Different Ideas To Repair Underground Pipes

Buried water, sewer, gas and drainage pipes endure stresses over time resulting in leaks, cracks and blockages. As per experts like The Relining Company, while major replacements are costly, various trenchless repair techniques can repair underground pipes to optimal function at lower expense.

Here are smart alternatives for fixing underground pipes without full excavation:

Cured-In-Place Pipe Lining

A flexible, resin-saturated fabric tube gets inserted into the damaged pipe then inflated to seal against the walls. UV light or steam cures the resin into a smooth, seamless new pipe lining within the old conduit. Trenches aren’t required.

Lining seals cracks, restores flow capacity, and prevents leaks. Typical applications include sewer, gas and water main repairs.

Epoxy Pipe Coating

Epoxy coatings sprayed inside pipes create a protective barrier against corrosion and cracks. The adhesive coat shields old piping from further deterioration while restoring structural stability.

Coatings extend service life at a fraction of replacement cost. Use for restoring water, gas and sewer lines.

Trenchless Pipe Sectional Lining

Sectional liners composed of short polyethylene or PVC segments get inserted into the damaged portion of pipe alone. Once expanded into place, the liners interlock and harden to form a rigid sleeve strengthening compromised areas.

Unlike full lining, this targets only problem sections without limiting access to functioning sections of pipe.

Injection Sealing

Special sealants like chemical grouts, epoxy, polyurethane resins, or cementitious materials inject through drilled holes to coat the interior pipe surface. Sealants fill cracks and gaps as they harden.

Injection sealing stabilizes pipes, stops leaks, and prevents infiltration. Ideal for small leaks and voids.

Pipe Bursting

A cone-shaped burster head attaches to a rod and pulls a new replacement pipe behind it through the old conduit. The old pipe bursts from the pressure as the new pipe takes its place. No trenches needed.

This fully replaces severely deteriorated pipes while using the old line for guidance. Applies to sewer, water and gas pipes.

Slip Lining

A new smaller pipe inserts into the old damaged one like a sleeve. Annular space between the pipes fills with cement or epoxy for stability. The new lining provides a smooth waterway.

Slip lining restores structural integrity at low cost but does sacrifice some flow capacity due to smaller diameter.

Robotically Applied Coatings

Remote-controlled robotic devices operate within pipes to apply protective sealants and linings with precision. Robotic arms uniformly coat constrained and complex pipe interiors.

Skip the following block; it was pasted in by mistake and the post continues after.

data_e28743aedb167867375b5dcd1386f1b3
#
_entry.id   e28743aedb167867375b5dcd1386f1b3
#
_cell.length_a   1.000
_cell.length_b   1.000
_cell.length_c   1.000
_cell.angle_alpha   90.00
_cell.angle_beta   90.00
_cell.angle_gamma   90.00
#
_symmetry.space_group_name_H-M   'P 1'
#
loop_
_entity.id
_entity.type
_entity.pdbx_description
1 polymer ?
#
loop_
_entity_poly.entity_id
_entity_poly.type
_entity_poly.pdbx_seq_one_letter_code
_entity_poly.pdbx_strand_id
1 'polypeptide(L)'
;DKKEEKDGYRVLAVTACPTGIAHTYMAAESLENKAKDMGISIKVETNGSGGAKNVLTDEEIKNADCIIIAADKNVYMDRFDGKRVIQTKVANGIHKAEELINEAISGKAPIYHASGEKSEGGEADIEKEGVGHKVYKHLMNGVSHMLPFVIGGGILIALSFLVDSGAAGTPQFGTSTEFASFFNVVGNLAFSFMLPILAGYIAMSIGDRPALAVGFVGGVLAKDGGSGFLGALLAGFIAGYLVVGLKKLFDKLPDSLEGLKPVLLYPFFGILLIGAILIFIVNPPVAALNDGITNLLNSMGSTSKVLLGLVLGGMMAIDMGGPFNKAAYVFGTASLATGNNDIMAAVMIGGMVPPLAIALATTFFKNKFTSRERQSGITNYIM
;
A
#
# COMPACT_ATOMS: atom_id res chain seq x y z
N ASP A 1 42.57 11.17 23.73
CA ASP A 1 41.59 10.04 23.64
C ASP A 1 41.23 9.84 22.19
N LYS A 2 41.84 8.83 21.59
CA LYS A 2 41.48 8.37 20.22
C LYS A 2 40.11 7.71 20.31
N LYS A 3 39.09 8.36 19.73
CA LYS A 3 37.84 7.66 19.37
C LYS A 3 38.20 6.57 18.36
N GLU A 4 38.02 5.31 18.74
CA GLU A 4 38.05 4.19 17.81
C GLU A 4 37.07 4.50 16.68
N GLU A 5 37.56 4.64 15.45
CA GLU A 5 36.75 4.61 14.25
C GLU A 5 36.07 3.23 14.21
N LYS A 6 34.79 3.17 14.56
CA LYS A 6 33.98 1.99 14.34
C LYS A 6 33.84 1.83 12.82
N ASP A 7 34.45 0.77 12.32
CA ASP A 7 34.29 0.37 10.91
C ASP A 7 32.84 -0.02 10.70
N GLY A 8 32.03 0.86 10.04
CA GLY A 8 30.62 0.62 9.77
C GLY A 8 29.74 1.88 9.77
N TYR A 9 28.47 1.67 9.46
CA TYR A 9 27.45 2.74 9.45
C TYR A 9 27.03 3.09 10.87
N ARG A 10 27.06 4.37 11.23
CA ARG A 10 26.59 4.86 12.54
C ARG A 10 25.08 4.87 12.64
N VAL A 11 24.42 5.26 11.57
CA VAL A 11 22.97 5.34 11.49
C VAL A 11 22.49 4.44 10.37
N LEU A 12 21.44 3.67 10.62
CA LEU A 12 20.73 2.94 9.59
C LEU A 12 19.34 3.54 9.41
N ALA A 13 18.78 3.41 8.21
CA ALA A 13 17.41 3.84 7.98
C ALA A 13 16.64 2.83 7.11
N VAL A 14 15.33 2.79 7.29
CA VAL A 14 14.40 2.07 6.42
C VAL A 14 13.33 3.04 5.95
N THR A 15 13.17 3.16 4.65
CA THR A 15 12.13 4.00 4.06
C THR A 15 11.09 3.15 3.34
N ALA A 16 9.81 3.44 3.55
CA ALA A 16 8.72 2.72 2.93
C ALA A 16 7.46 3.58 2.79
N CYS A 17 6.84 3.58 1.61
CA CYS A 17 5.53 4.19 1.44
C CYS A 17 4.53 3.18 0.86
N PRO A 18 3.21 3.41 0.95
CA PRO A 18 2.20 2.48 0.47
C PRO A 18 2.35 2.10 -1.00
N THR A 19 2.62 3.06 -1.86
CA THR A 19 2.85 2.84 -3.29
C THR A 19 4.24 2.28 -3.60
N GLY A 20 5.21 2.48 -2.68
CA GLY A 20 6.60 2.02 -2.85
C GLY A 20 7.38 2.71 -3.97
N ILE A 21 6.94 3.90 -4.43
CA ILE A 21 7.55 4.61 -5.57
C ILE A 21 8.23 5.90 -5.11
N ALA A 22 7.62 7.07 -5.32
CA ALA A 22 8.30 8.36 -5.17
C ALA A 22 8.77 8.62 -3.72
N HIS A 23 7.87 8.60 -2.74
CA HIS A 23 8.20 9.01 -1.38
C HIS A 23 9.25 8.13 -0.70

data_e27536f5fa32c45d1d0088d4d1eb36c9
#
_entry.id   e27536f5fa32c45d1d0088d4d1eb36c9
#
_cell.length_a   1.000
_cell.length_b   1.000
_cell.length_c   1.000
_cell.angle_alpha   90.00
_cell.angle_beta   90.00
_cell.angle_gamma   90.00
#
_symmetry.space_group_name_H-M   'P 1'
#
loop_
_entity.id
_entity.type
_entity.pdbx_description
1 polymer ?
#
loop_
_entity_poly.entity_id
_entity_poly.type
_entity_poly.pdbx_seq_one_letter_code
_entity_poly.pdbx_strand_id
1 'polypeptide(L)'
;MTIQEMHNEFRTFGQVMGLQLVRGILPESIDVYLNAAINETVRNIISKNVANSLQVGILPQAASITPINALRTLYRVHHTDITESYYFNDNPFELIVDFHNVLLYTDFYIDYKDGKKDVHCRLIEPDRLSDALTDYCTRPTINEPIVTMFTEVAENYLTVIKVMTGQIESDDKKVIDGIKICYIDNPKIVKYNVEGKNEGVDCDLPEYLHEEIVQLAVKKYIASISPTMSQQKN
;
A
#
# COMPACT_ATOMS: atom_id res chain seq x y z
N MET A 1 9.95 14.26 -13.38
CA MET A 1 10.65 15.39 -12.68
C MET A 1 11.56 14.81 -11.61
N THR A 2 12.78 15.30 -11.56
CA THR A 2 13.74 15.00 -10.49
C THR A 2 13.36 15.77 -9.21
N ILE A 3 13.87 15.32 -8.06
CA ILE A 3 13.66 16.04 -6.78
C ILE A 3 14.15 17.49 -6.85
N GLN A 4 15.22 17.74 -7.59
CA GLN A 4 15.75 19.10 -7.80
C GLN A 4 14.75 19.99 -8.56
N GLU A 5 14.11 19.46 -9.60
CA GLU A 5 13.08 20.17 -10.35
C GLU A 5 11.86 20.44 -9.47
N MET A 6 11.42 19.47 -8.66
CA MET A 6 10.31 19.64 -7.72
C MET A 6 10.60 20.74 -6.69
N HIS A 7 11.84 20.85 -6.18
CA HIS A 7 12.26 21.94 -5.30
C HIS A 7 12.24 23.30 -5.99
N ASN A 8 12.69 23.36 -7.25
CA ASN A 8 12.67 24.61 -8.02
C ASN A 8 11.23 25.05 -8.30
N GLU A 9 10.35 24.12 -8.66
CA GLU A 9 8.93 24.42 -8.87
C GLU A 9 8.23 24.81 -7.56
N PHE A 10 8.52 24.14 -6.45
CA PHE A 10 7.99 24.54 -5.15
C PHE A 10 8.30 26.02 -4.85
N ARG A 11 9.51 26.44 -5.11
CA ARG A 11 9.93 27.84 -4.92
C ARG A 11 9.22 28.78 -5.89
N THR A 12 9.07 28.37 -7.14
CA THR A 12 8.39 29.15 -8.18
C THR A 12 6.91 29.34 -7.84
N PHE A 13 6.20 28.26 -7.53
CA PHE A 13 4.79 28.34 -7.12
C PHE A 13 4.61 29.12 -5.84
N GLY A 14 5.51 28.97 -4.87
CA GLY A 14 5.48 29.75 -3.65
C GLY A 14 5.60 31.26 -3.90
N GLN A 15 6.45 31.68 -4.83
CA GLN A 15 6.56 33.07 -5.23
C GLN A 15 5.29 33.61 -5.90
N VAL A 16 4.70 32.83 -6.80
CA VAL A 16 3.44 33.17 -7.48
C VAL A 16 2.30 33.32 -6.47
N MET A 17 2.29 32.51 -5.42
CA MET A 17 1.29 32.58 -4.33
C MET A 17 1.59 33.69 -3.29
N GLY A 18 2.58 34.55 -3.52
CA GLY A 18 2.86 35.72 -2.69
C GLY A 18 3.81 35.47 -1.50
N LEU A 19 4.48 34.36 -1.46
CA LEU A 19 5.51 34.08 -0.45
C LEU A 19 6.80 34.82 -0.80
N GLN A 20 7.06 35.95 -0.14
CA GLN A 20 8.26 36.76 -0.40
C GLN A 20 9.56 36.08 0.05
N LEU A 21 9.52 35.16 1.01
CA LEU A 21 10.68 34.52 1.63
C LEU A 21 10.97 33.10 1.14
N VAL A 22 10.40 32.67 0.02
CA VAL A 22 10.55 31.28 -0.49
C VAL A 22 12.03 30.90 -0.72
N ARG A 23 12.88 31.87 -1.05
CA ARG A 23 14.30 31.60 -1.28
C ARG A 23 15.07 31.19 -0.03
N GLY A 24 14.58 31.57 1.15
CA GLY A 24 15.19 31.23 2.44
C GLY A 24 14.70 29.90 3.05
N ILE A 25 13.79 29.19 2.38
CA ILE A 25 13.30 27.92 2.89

The robotic approach provides quality assurance in difficult to access pipes. Ideal for large diameter sewers and drains.

Manhole-to-Manhole Lining

Flexible lining tubes fed through manholes span entire sections of pipe between access points. Once expanded, the liner sleeves the conduit. Resin coats the liner to harden in place.

This approach restores long stretches of pipe without needing intervening access through excavation.

Spot Repairs

For localized pipe defects like a single fracture, small cutouts excavate just the damaged area rather than entire trenches. After repairing the isolated problem, crews backfill the access hole.

Minimally invasive spot repairs restore pipe function at the fractured location. This targets repairs.


Advanced diagnostics like camera inspections assess underground infrastructure integrity while revealing options for less disruptive renewal. Trenchless techniques extend pipe lifespan without excavating up streets or grounds unnecessarily. The right solution depends on pipe type, size, access and budget. Work with professional engineers to match the ideal repair method to your needs.


  • heather

    I will have to save this one for a winter reminder. I will have to remember to leave the kitchen sink dripping thanks for the great advice.
    I commented on this post but that was a different giveaway.

  • heather

    This was very informative to read and I learned some things that I did not know before. We sometimes have problems with our pipes during the cold winter months.

  • Sue E

    I would get a headache trying to find a leak or try to fix a pipe! These pipes have to be kept up! Mold can make your family sick. A hole in a water pipe can make your water bill go up! Being a homeowner is a huge responsibility!!

  • Tamra Phelps

    Oh boy, that’s every home owners nightmare, isn’t it? Underground pipes that have burst or are leaking. Any option that doesn’t involve spending every dime you have is good!

  • gloria patterson

    Sounds like a lot of good information here. I am from a mixed family of skills. My brother was a plumber and when he retired my nephew took over the job. He is very good at his job and it is great to have a plumber in the family. My sister in law called him to come in and check out a problem at ther mothers home. Turns out tree roots in the pipes. He fixed and would not take any money so she made him take gift certificates to the bar for food. He loves her fried wings.

Leave a Reply

Your email address will not be published. Required fields are marked *